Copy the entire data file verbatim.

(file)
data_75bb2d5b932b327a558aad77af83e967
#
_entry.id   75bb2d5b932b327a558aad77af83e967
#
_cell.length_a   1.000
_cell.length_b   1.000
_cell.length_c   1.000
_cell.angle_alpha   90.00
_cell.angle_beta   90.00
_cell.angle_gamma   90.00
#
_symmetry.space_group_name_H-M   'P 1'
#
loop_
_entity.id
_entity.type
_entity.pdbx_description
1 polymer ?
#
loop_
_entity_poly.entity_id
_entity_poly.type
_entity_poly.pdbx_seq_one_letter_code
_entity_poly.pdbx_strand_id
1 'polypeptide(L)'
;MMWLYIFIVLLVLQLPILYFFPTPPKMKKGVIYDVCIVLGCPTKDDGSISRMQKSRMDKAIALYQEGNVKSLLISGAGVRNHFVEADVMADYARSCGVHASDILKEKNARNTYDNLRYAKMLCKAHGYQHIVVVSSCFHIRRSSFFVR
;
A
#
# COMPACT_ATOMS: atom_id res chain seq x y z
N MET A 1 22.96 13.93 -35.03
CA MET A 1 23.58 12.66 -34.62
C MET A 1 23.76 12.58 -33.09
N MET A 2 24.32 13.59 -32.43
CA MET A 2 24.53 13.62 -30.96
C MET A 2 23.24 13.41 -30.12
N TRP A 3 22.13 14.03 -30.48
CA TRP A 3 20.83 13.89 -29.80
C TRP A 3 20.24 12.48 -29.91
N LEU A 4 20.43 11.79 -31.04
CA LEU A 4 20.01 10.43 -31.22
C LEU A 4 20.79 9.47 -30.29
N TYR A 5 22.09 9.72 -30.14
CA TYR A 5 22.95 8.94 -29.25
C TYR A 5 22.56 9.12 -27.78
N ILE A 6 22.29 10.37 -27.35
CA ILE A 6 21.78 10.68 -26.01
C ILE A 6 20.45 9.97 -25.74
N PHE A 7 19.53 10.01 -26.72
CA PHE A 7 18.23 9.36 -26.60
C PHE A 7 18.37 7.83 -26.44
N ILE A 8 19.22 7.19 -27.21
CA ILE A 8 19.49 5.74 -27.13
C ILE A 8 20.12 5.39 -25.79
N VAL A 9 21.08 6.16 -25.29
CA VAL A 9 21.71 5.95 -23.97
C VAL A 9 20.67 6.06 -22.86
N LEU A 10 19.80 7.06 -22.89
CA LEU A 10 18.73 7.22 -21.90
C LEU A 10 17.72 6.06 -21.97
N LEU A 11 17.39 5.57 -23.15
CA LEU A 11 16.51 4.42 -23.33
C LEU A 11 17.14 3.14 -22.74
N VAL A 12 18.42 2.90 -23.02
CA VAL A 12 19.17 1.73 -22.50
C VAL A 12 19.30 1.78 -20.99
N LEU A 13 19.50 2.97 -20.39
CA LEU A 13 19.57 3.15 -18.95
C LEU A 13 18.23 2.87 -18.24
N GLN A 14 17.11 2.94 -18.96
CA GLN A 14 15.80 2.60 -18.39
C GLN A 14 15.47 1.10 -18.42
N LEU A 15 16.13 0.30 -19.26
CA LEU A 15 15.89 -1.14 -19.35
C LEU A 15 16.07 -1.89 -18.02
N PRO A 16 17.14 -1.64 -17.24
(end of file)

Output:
data_75bb2d5b932b327a558aad77af83e967
#
_entry.id   75bb2d5b932b327a558aad77af83e967
#
_cell.length_a   1.000
_cell.length_b   1.000
_cell.length_c   1.000
_cell.angle_alpha   90.00
_cell.angle_beta   90.00
_cell.angle_gamma   90.00
#
_symmetry.space_group_name_H-M   'P 1'
#
loop_
_entity.id
_entity.type
_entity.pdbx_description
1 polymer ?
#
loop_
_entity_poly.entity_id
_entity_poly.type
_entity_poly.pdbx_seq_one_letter_code
_entity_poly.pdbx_strand_id
1 'polypeptide(L)'
;MMWLYIFIVLLVLQLPILYFFPTPPKMKKGVIYDVCIVLGCPTKDDGSISRMQKSRMDKAIALYQEGNVKSLLISGAGVRNHFVEADVMADYARSCGVHASDILKEKNARNTYDNLRYAKMLCKAHGYQHIVVVSSCFHIRRSSFFVR
;
A
#
# COMPACT_ATOMS: atom_id res chain seq x y z
N MET A 1 22.96 13.93 -35.03
CA MET A 1 23.58 12.66 -34.62
C MET A 1 23.76 12.58 -33.09
N MET A 2 24.32 13.59 -32.43
CA MET A 2 24.53 13.62 -30.96
C MET A 2 23.24 13.41 -30.12
N TRP A 3 22.13 14.03 -30.48
CA TRP A 3 20.83 13.89 -29.80
C TRP A 3 20.24 12.48 -29.91
N LEU A 4 20.43 11.79 -31.04
CA LEU A 4 20.01 10.43 -31.22
C LEU A 4 20.79 9.47 -30.29
N TYR A 5 22.09 9.72 -30.14
CA TYR A 5 22.95 8.94 -29.25
C TYR A 5 22.56 9.12 -27.78
N ILE A 6 22.29 10.37 -27.35
CA ILE A 6 21.78 10.68 -26.01
C ILE A 6 20.45 9.97 -25.74
N PHE A 7 19.53 10.01 -26.72
CA PHE A 7 18.23 9.36 -26.60
C PHE A 7 18.37 7.83 -26.44
N ILE A 8 19.22 7.19 -27.21
CA ILE A 8 19.49 5.74 -27.13
C ILE A 8 20.12 5.39 -25.79
N VAL A 9 21.08 6.16 -25.29
CA VAL A 9 21.71 5.95 -23.97
C VAL A 9 20.67 6.06 -22.86
N LEU A 10 19.80 7.06 -22.89
CA LEU A 10 18.73 7.22 -21.90
C LEU A 10 17.72 6.06 -21.97
N LEU A 11 17.39 5.57 -23.15
CA LEU A 11 16.51 4.42 -23.33
C LEU A 11 17.14 3.14 -22.74
N VAL A 12 18.42 2.90 -23.02
CA VAL A 12 19.17 1.73 -22.50
C VAL A 12 19.30 1.78 -20.99
N LEU A 13 19.50 2.97 -20.39
CA LEU A 13 19.57 3.15 -18.95
C LEU A 13 18.23 2.87 -18.24
N GLN A 14 17.11 2.94 -18.96
CA GLN A 14 15.80 2.60 -18.39
C GLN A 14 15.47 1.10 -18.42
N LEU A 15 16.13 0.30 -19.26
CA LEU A 15 15.89 -1.14 -19.35
C LEU A 15 16.07 -1.89 -18.02
N PRO A 16 17.14 -1.64 -17.24